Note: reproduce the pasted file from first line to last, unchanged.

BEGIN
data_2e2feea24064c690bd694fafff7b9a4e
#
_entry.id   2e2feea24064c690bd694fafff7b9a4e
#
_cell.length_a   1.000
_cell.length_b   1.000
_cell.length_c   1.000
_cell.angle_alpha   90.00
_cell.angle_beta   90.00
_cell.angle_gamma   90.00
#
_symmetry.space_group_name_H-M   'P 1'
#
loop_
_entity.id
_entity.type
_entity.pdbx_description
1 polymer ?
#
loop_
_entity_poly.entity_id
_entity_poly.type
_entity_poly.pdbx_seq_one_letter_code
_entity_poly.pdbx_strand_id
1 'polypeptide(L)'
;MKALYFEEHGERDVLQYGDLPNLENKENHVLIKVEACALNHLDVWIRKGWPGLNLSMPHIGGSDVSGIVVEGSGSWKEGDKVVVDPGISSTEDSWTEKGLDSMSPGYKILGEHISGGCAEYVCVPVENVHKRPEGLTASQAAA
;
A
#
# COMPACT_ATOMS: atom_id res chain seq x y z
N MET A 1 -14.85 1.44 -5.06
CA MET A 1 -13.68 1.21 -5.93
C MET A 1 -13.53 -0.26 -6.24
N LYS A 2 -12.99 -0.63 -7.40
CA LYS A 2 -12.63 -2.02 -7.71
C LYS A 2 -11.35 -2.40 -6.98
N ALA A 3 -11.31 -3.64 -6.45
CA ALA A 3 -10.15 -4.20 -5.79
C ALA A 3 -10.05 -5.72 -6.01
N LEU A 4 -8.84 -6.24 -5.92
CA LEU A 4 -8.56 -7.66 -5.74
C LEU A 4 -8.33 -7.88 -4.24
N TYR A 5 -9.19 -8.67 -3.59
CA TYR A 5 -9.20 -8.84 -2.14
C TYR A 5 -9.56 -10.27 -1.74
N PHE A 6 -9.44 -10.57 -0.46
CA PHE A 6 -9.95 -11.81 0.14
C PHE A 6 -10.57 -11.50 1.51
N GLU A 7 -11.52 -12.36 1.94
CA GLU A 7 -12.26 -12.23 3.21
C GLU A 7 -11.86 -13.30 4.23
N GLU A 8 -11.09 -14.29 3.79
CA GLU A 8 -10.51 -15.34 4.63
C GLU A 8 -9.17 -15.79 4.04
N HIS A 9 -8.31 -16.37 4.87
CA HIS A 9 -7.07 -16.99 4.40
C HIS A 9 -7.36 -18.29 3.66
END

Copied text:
data_2e2feea24064c690bd694fafff7b9a4e
#
_entry.id   2e2feea24064c690bd694fafff7b9a4e
#
_cell.length_a   1.000
_cell.length_b   1.000
_cell.length_c   1.000
_cell.angle_alpha   90.00
_cell.angle_beta   90.00
_cell.angle_gamma   90.00
#
_symmetry.space_group_name_H-M   'P 1'
#
loop_
_entity.id
_entity.type
_entity.pdbx_description
1 polymer ?
#
loop_
_entity_poly.entity_id
_entity_poly.type
_entity_poly.pdbx_seq_one_letter_code
_entity_poly.pdbx_strand_id
1 'polypeptide(L)'
;MKALYFEEHGERDVLQYGDLPNLENKENHVLIKVEACALNHLDVWIRKGWPGLNLSMPHIGGSDVSGIVVEGSGSWKEGDKVVVDPGISSTEDSWTEKGLDSMSPGYKILGEHISGGCAEYVCVPVENVHKRPEGLTASQAAA
;
A
#
# COMPACT_ATOMS: atom_id res chain seq x y z
N MET A 1 -14.85 1.44 -5.06
CA MET A 1 -13.68 1.21 -5.93
C MET A 1 -13.53 -0.26 -6.24
N LYS A 2 -12.99 -0.63 -7.40
CA LYS A 2 -12.63 -2.02 -7.71
C LYS A 2 -11.35 -2.40 -6.98
N ALA A 3 -11.31 -3.64 -6.45
CA ALA A 3 -10.15 -4.20 -5.79
C ALA A 3 -10.05 -5.72 -6.01
N LEU A 4 -8.84 -6.24 -5.92
CA LEU A 4 -8.56 -7.66 -5.74
C LEU A 4 -8.33 -7.88 -4.24
N TYR A 5 -9.19 -8.67 -3.59
CA TYR A 5 -9.20 -8.84 -2.14
C TYR A 5 -9.56 -10.27 -1.74
N PHE A 6 -9.44 -10.57 -0.46
CA PHE A 6 -9.95 -11.81 0.14
C PHE A 6 -10.57 -11.50 1.51
N GLU A 7 -11.52 -12.36 1.94
CA GLU A 7 -12.26 -12.23 3.21
C GLU A 7 -11.86 -13.30 4.23
N GLU A 8 -11.09 -14.29 3.79
CA GLU A 8 -10.51 -15.34 4.63
C GLU A 8 -9.17 -15.79 4.04
N HIS A 9 -8.31 -16.37 4.87
CA HIS A 9 -7.07 -16.99 4.40
C HIS A 9 -7.36 -18.29 3.66